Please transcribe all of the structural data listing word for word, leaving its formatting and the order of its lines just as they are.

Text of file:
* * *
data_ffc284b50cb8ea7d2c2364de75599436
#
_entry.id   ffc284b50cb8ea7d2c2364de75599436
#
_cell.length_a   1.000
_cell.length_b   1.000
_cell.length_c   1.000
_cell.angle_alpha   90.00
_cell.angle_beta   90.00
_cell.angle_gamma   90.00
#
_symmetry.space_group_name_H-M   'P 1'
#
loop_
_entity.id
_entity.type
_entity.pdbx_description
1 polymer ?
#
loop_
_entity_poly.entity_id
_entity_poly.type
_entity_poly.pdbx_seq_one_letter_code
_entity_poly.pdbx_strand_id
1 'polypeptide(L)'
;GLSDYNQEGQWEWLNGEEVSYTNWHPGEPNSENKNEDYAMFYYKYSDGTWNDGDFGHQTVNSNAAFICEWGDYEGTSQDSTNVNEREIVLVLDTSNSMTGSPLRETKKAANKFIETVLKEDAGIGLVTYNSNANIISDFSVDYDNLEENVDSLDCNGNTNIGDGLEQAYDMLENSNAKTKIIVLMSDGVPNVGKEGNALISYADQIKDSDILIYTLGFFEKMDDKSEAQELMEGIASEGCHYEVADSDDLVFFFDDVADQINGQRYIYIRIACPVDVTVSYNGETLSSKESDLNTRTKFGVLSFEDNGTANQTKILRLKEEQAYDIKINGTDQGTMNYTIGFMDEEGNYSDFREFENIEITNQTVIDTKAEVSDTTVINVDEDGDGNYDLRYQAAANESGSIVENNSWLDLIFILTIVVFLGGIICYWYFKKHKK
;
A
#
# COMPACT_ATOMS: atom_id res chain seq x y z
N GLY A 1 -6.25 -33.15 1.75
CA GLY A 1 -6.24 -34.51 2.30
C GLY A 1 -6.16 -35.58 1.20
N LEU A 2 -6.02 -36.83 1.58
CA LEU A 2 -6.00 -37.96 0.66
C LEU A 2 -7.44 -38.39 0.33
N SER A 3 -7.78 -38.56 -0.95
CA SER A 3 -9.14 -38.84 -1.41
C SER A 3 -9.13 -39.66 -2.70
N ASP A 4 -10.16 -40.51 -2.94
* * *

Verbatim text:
data_ffc284b50cb8ea7d2c2364de75599436
#
_entry.id   ffc284b50cb8ea7d2c2364de75599436
#
_cell.length_a   1.000
_cell.length_b   1.000
_cell.length_c   1.000
_cell.angle_alpha   90.00
_cell.angle_beta   90.00
_cell.angle_gamma   90.00
#
_symmetry.space_group_name_H-M   'P 1'
#
loop_
_entity.id
_entity.type
_entity.pdbx_description
1 polymer ?
#
loop_
_entity_poly.entity_id
_entity_poly.type
_entity_poly.pdbx_seq_one_letter_code
_entity_poly.pdbx_strand_id
1 'polypeptide(L)'
;GLSDYNQEGQWEWLNGEEVSYTNWHPGEPNSENKNEDYAMFYYKYSDGTWNDGDFGHQTVNSNAAFICEWGDYEGTSQDSTNVNEREIVLVLDTSNSMTGSPLRETKKAANKFIETVLKEDAGIGLVTYNSNANIISDFSVDYDNLEENVDSLDCNGNTNIGDGLEQAYDMLENSNAKTKIIVLMSDGVPNVGKEGNALISYADQIKDSDILIYTLGFFEKMDDKSEAQELMEGIASEGCHYEVADSDDLVFFFDDVADQINGQRYIYIRIACPVDVTVSYNGETLSSKESDLNTRTKFGVLSFEDNGTANQTKILRLKEEQAYDIKINGTDQGTMNYTIGFMDEEGNYSDFREFENIEITNQTVIDTKAEVSDTTVINVDEDGDGNYDLRYQAAANESGSIVENNSWLDLIFILTIVVFLGGIICYWYFKKHKK
;
A
#
# COMPACT_ATOMS: atom_id res chain seq x y z
N GLY A 1 -6.25 -33.15 1.75
CA GLY A 1 -6.24 -34.51 2.30
C GLY A 1 -6.16 -35.58 1.20
N LEU A 2 -6.02 -36.83 1.58
CA LEU A 2 -6.00 -37.96 0.66
C LEU A 2 -7.44 -38.39 0.33
N SER A 3 -7.78 -38.56 -0.95
CA SER A 3 -9.14 -38.84 -1.41
C SER A 3 -9.13 -39.66 -2.70
N ASP A 4 -10.16 -40.51 -2.94